6:29 p.m. ET, November 20, 2019

Hale: Holding up foreign aid isn't normal, but it "does occur"

Chip Somodevilla/Getty Images
Chip Somodevilla/Getty Images

Undersecretary of state David Hale said he wouldn't characterize a hold on foreign aid as "normal" but said it does happen.

Asked by Republican Rep. John Ratcliffe — who pointed out that other countries such as Pakistan and Lebanon have recently had their aid held up — asked Hale if it was normal to have delays on foreign aid.

"It is certainly an occurrence. It does occur," Hale said.

6:27 p.m. ET, November 20, 2019

Here's what the sign behind Republican members says

From CNN's Jeremy Herb

House Intel Republicans are keeping the House printing shop busy with quick work to replace the poster quote in the hearing room for this evening’s session.

Now, they're displaying an exchange between Gordon Sondland and President Trump.

The sign reads:

“Ambassador Sondland: What do you want from Ukraine? President Trump: I want nothing.” 

That’s the same quote that Trump read to reporters earlier today, from Sondland’s Sept. 9 call. Republicans have used displayed quotes for each day’s hearings.

6:26 p.m. ET, November 20, 2019

Ukraine knew about aid issue as early as July 25. Here's why that matters.

From CNN's Kevin Liptak

Alex Brandon/AP
Alex Brandon/AP

Laura Cooper, a top Pentagon official, just testified that Ukrainian officials knew as early as July 25 that there was an issue with US aid to the country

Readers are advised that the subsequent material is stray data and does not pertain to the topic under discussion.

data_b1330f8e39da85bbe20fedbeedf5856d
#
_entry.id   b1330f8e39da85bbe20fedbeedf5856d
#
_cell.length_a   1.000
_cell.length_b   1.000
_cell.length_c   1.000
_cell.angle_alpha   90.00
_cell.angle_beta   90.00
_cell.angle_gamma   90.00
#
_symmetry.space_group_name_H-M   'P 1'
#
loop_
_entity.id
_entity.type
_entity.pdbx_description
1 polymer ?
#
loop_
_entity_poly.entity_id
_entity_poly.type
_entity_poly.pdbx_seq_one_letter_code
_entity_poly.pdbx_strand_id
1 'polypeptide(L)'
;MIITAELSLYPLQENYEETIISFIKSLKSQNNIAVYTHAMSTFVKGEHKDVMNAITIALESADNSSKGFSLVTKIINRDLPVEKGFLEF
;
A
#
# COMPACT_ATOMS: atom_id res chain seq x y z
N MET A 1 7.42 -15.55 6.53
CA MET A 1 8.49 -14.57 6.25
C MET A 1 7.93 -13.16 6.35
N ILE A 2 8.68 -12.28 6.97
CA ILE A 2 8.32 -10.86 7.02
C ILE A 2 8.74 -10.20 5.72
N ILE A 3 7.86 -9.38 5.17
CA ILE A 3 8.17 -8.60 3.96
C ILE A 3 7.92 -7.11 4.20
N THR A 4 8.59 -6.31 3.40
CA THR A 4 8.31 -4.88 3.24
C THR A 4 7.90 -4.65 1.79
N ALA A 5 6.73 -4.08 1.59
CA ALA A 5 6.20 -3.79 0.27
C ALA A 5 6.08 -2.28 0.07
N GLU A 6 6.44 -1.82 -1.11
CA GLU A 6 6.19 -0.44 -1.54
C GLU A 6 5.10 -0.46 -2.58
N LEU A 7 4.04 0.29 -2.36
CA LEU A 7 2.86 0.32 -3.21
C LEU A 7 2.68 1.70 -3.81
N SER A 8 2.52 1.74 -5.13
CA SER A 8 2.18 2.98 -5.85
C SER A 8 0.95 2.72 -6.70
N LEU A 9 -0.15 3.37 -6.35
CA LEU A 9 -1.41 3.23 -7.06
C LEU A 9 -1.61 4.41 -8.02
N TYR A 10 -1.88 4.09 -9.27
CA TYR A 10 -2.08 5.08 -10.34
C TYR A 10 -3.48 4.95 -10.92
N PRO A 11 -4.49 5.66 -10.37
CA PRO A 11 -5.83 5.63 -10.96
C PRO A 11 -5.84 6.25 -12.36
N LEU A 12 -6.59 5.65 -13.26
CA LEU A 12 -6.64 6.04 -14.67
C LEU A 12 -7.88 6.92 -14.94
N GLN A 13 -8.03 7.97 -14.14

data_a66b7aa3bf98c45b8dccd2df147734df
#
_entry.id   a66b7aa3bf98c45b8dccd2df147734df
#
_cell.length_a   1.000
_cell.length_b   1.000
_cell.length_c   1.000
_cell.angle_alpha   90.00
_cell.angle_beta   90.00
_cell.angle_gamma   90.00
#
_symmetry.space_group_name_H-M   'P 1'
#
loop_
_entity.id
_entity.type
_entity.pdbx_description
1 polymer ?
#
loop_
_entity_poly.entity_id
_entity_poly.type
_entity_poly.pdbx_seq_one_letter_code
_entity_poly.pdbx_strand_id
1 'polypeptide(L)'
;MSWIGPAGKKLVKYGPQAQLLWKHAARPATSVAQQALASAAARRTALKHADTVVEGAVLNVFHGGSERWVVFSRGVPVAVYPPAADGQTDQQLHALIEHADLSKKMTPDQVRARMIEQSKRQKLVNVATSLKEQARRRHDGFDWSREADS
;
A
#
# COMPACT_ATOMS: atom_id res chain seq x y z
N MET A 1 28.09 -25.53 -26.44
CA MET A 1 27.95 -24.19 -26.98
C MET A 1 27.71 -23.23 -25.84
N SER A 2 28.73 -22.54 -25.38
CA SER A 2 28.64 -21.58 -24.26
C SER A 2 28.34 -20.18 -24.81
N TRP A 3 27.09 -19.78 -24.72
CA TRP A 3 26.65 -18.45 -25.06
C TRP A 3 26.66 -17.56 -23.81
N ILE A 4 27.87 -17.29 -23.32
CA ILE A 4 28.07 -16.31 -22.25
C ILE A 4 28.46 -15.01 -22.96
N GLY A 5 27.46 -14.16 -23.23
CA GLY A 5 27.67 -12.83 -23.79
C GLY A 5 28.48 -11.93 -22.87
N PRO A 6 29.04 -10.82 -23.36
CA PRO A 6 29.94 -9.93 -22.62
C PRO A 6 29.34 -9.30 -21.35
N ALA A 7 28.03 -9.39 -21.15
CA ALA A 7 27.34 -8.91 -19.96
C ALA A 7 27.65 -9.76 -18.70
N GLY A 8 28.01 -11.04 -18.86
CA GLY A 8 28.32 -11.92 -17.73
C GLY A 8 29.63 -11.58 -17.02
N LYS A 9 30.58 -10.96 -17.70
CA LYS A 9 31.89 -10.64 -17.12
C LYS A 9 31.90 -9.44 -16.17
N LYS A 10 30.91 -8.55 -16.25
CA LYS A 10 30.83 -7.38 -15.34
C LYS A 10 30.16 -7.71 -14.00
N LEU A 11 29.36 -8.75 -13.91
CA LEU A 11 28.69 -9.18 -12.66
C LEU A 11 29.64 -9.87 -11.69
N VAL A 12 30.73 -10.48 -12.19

Why this matters: This undercuts a key Republican rebuttal to accusations of a "quid pro quo" linking the aid to investigations into President Trump's political rivals. In their defense of Trump, Republicans have alleged that no bribery could exist if the Ukrainians weren't aware the aid was being held.

Today, Cooper said some members of her staff recalled receiving emails from the Ukrainian embassy on July 25 — the same day as Trump's much-scrutinized phone call with the Ukrainian president.

"What was going on with Ukrainian security assistance?" one Ukrainian contact emailed a member of her staff, Cooper said.
6:26 p.m. ET, November 20, 2019

Fact check: Nunes' claim about the complaint submission form that the whistleblower filled out

From CNN's Holmes Lybrand

Pool
Pool

In his opening statement, ranking member Devin Nunes claimed that Michael Atkinson, the intelligence community’s Inspector General (ICIG), “changed the guidance on the complaint forms to eliminate the requirement for firsthand information” in order to accept the Whistleblower’s original complaint.

Facts First: This is false. The submission form that whistleblowers from the intelligence community filled out was revised in August 2019, the revision did not change the rules on who can submit a whistleblower complaint.